Redefining north.

Another Acceptance by Curtis VanDonkelaar

Another Acceptance by Curtis VanDonkelaar


PN's managing editor Tim Johnston calls this piece a warning, a reminder that we’re closest to those we can’t save, whom we eventually, finally, have to let go, even when we’re not programmed to.

Another Acceptance

Sometimes I can’t remember if I’m supposed to like to dance. This is not to say that I don’t know, or that I can’t know, or couldn’t say, but only that I can’t be sure when I did and when I didn’t, and really, what are you asking anyways? Whether I like to dance is the sort of thing that depends on context, like whether I believe my wife is getting fat, or looking old, or just boring the hell out of me on a Tuesday evening. Different answers, my friend, for different days, and that is another reason why I am a bad, bad man.

If I were stopped on the street, and someone held up a microphone, and had a question for me, “Do you like to dance?” I believe that I would say yes, I do. Emphatically, because it’s an easy question, as similar to and as innocuous as “Do you like winter?”

Yes. But only with very little snow. Too much snow is like too much sex. In the end, it’s just more cleanup and sore muscles.

“Are you a Virgo?”

I am. Born dead center of the cusps, depending on whose chart you follow. She was, too, if that matters for your annals.

“Do you follow the news of basketball in the off-season?”

Believe me or don’t, I would say, but I am a Virgo and I have always been.

If I were asked how long we lived as a couple, the answer being a year, just over a year, before I found the rock in her breast, sneaking up on me like someone else’s small and moving knuckle knuckling me back, and Sarah saying nothing, it’s nothing, it’s a nevermind—I would think about lying. I would say I have followed basketball all my life. Because not all lies are bad, just as not all children are cute.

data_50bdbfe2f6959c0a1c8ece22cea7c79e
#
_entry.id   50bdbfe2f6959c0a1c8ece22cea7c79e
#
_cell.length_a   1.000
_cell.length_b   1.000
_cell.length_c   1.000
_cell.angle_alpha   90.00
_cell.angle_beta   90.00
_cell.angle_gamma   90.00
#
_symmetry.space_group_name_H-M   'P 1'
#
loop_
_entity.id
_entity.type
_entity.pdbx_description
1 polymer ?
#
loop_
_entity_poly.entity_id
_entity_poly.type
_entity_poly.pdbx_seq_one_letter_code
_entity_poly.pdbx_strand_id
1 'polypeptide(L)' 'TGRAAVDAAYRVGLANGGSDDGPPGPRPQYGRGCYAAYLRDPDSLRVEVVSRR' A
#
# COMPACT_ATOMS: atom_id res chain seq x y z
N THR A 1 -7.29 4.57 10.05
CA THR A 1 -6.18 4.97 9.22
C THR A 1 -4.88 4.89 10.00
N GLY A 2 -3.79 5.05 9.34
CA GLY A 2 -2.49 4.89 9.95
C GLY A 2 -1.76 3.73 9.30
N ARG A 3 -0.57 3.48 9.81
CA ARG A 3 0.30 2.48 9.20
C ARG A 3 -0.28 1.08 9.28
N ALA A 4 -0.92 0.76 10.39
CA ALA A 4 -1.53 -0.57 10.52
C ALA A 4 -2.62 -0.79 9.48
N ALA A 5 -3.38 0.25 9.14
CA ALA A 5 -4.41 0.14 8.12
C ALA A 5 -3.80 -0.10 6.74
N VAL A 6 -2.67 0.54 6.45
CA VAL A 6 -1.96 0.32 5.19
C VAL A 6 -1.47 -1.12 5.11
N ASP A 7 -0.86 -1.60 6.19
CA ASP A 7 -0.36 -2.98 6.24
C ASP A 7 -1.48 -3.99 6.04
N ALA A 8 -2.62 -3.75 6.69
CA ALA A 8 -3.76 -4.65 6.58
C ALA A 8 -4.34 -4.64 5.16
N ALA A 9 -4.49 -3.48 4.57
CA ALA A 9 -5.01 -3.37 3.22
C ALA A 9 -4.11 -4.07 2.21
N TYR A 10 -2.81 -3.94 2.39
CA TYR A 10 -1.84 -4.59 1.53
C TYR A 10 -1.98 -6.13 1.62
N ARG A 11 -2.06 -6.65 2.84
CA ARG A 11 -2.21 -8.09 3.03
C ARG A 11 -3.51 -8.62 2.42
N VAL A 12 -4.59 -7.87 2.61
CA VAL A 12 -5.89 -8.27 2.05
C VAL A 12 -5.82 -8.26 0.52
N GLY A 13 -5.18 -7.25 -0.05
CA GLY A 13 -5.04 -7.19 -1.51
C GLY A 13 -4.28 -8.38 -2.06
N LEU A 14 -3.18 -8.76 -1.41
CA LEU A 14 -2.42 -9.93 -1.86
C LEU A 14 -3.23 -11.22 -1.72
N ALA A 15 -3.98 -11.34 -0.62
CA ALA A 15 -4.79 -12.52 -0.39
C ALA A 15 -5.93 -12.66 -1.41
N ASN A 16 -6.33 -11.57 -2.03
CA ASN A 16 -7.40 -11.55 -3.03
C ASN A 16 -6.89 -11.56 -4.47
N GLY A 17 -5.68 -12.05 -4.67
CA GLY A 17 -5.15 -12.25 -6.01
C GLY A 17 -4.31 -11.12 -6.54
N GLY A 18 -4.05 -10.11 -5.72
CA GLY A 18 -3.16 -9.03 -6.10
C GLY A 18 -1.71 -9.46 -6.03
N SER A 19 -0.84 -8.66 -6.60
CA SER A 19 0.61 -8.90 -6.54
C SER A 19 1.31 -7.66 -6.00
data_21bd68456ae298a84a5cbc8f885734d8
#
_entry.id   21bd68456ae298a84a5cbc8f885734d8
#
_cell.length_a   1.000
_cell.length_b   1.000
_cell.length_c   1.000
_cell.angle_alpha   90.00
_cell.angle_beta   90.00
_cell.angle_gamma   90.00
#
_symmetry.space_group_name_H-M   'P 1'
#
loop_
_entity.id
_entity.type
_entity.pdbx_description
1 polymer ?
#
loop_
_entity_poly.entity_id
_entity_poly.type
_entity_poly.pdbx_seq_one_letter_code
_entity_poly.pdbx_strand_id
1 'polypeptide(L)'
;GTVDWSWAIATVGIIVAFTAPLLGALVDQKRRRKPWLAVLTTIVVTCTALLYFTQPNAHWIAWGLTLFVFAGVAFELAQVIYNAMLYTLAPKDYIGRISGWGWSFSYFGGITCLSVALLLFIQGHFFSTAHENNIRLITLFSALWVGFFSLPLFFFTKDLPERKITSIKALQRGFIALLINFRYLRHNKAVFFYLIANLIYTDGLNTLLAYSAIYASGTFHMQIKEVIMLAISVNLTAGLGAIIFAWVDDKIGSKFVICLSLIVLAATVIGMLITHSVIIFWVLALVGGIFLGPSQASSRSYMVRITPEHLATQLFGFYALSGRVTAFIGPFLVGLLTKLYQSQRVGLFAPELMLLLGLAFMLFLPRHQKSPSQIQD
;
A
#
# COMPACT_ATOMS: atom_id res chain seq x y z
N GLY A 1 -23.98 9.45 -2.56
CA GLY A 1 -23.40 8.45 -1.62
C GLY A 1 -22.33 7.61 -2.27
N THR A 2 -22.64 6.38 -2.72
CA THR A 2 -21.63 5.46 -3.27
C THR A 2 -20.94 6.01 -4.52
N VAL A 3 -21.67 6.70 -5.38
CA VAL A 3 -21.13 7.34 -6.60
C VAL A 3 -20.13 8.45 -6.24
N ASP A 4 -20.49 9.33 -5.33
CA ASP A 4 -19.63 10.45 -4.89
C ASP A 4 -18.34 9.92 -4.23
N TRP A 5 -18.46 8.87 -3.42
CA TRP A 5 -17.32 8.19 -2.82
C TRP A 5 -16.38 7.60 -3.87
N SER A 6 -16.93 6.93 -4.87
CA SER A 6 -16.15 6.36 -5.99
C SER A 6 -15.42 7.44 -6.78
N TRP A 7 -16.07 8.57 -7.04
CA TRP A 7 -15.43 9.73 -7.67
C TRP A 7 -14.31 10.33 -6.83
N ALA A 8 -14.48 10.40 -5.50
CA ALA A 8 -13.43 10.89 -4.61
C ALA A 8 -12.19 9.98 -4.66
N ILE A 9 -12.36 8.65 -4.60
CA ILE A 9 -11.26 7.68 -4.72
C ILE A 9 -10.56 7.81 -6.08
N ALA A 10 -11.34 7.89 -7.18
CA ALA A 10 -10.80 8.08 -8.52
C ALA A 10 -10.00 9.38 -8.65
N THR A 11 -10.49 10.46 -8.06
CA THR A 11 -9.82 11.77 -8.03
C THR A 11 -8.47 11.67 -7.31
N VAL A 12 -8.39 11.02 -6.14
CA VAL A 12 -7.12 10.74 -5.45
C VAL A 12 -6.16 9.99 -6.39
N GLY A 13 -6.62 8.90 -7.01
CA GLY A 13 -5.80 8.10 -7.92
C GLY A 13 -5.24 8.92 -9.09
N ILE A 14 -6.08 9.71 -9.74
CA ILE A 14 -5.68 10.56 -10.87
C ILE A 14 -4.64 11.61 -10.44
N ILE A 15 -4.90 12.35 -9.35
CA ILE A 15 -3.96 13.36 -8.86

“Does your wife like to dance?”

No answer. None of the above. Maybe yes, maybe she humored me, but I won’t tell the likes of you. This is the prerogative of a bad man, his privacy kept as close and warm as a fifth sheet of skin. We danced in that house which, I tell you, is true.

And I do like to dance. I find dancing cathartic. Not in the sense of good, sound psychology, of denial and acceptance, of a solid bowel movement, but of finally getting permission to spin so hard, and so fast, I can be sure it’s the world gone out of control and I’m the only one left in town who’s normal, who’s standing still, who disapproves of everything said and silent.

God damn if I could only cluck my tongue. It’s like bending your tongue, in half, they say, a genetic ability only some of us are born with. And I accept that since I wasn’t, I can’t.

Curtis VanDonkelaar ( has published recent work in such journals as Western Humanities Review, DIAGRAM, Hobart, Vestal Review, and elsewhere. Currently, he is an Assistant Professor in the Department of Writing, Rhetoric, and American Culture at Michigan State University, where, perhaps not surprisingly, he teaches writing and rhetoric.

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